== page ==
The process starts with a careful assessment of your medical history and skin concerns. After determining you are a candidate for this treatment, blood is taken similar to a normal laboratory blood draw. This blood is then processed in our COLA certified moderately complex laboratory in a centrifuge that spins down your blood. We separate the blood components, filtering the portion of the blood which is called platelet-rich plasma or PRP. The PRP has a large amount of platelets (cells that help clot your blood when bleeding) and are very rich in growth factors and stem cells. After being activated the PRP is re-injected into the face in conjunction with a hyaluronic acid filler to simulate an injury that will help the body create new blood vessels and blood flow. It will also stimulate collagen production to help improve the texture of the skin.
The vampire facelift takes approximately 30 to 40 minutes to perform. Before the procedure is performed, the surgeon needs to first draw blood from the patient (not with fangs, but with a syringe), then separate the platelets from the blood. The platelets and various natural fillers are then injected into the areas the patient has requested, such as the cheeks, mouth lines, under the eyes, etc. The vampire facelift costs anywhere between $800 to $1500, depending on where you have it done. If you have it done in a bigger city like San Francisco or New York, you’re going to pay a little more. As for recovery time, your face may be a little red afterwards, but it will go away in a few hours.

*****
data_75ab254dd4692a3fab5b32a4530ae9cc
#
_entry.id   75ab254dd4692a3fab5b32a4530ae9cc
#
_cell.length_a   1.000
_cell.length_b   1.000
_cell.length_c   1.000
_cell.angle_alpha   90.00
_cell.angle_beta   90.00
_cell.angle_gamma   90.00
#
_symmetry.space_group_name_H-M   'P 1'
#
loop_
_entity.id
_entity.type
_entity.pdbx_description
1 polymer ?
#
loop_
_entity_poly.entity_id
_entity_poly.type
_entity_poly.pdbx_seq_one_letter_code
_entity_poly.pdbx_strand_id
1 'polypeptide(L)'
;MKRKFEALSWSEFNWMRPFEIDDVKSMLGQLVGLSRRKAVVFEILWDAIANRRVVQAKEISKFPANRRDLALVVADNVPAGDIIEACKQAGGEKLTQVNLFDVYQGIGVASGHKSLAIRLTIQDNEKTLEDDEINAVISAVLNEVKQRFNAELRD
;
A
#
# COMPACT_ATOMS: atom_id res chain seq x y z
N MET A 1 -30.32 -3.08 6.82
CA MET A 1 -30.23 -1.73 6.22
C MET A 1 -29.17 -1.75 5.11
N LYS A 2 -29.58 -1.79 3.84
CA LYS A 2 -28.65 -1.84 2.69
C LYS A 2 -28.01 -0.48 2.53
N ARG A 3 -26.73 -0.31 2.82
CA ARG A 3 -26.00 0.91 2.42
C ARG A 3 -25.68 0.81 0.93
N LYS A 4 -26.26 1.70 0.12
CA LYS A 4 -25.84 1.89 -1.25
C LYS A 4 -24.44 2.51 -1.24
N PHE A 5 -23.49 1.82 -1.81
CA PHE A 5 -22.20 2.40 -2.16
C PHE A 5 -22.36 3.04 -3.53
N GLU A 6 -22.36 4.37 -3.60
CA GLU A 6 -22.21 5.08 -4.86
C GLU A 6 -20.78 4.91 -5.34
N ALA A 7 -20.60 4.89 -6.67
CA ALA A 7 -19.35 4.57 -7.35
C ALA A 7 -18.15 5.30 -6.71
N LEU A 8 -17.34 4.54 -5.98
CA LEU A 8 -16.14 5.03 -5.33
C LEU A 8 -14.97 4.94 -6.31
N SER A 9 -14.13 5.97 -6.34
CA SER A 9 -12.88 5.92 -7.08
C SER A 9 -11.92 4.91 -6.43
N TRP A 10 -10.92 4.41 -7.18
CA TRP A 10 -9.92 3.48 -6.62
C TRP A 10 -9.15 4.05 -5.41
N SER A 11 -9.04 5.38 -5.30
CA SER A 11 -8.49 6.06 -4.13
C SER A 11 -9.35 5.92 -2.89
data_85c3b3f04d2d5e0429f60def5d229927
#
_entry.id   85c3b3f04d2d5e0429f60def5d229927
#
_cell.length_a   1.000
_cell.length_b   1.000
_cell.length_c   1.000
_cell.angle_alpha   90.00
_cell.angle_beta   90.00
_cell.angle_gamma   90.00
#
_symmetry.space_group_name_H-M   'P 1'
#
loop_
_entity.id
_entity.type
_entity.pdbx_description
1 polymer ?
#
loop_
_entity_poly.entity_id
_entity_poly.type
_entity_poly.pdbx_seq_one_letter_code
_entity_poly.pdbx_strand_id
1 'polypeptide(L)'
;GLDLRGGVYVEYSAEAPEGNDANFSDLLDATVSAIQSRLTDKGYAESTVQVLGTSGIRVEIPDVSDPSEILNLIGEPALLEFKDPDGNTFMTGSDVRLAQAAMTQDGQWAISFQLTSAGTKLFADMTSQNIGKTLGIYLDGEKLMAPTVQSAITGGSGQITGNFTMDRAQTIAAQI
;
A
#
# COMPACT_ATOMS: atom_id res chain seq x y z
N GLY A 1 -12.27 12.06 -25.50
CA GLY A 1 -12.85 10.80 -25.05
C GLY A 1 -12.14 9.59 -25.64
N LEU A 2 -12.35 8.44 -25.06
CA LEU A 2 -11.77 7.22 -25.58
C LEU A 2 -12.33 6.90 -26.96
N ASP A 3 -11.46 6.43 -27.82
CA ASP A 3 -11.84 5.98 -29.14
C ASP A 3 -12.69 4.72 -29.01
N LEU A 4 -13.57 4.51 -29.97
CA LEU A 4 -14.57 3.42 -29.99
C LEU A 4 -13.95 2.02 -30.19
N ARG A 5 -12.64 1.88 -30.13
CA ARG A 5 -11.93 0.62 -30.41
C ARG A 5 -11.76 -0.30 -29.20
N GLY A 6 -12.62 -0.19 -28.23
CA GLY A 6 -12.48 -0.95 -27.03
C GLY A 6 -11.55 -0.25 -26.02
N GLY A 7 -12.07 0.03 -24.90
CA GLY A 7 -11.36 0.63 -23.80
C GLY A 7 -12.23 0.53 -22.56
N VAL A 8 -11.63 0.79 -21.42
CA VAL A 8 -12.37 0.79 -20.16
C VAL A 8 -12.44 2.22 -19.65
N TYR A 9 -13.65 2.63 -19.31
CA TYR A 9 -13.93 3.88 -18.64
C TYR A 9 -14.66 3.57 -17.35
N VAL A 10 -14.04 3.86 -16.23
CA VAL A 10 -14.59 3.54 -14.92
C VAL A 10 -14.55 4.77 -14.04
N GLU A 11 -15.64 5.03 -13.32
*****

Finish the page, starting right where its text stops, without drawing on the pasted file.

Aside from the novelty of having a Dracula-inspired skin treatment done, the benefits of the PRP facial appealed to me. The PRP injections can help stimulate collagen. Combined with microneedling, the treatment can result in scar reduction, correction of sun damage, and minimizing fine lines and pores. And because the PRP is coming out of your own bod, there are no risk of side effects! However, patients who have blood disorders or take blood thinners should skip this type of procedure.

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The Vampire Facial has become popular thanks to celebrities having the procedure to keep their skin looking camera ready and glowing. The Vampire Facial is a procedure which combines platelet rich plasma (PRP) with the use of micro needle dermal stimulation (rejuvapen). The medical micro needle procedure using the Rejuvapen is a method of “collagen induction therapy” also referred to as “CIT”. The small entries into the dermis cause the skin to respond with collagen which softens the appearance of fine lines and wrinkles as well as superficial sun damage.
The Vampire Facial ® is protected by US Patent & Trademark Law. Only providers listed on this site are members of the Vampire Facial Provider Group, know the trade secrets of  the Vampire Facial®, have agreed to use FDA approved equipment, and own license to use the "Vampire" name.  Any others using the name "Vampire Facial" (or any variation) are not members of the group, are violating trademark/patent law, may be doing an inferior  (even dangerous) procedure, and are subject to prosecution.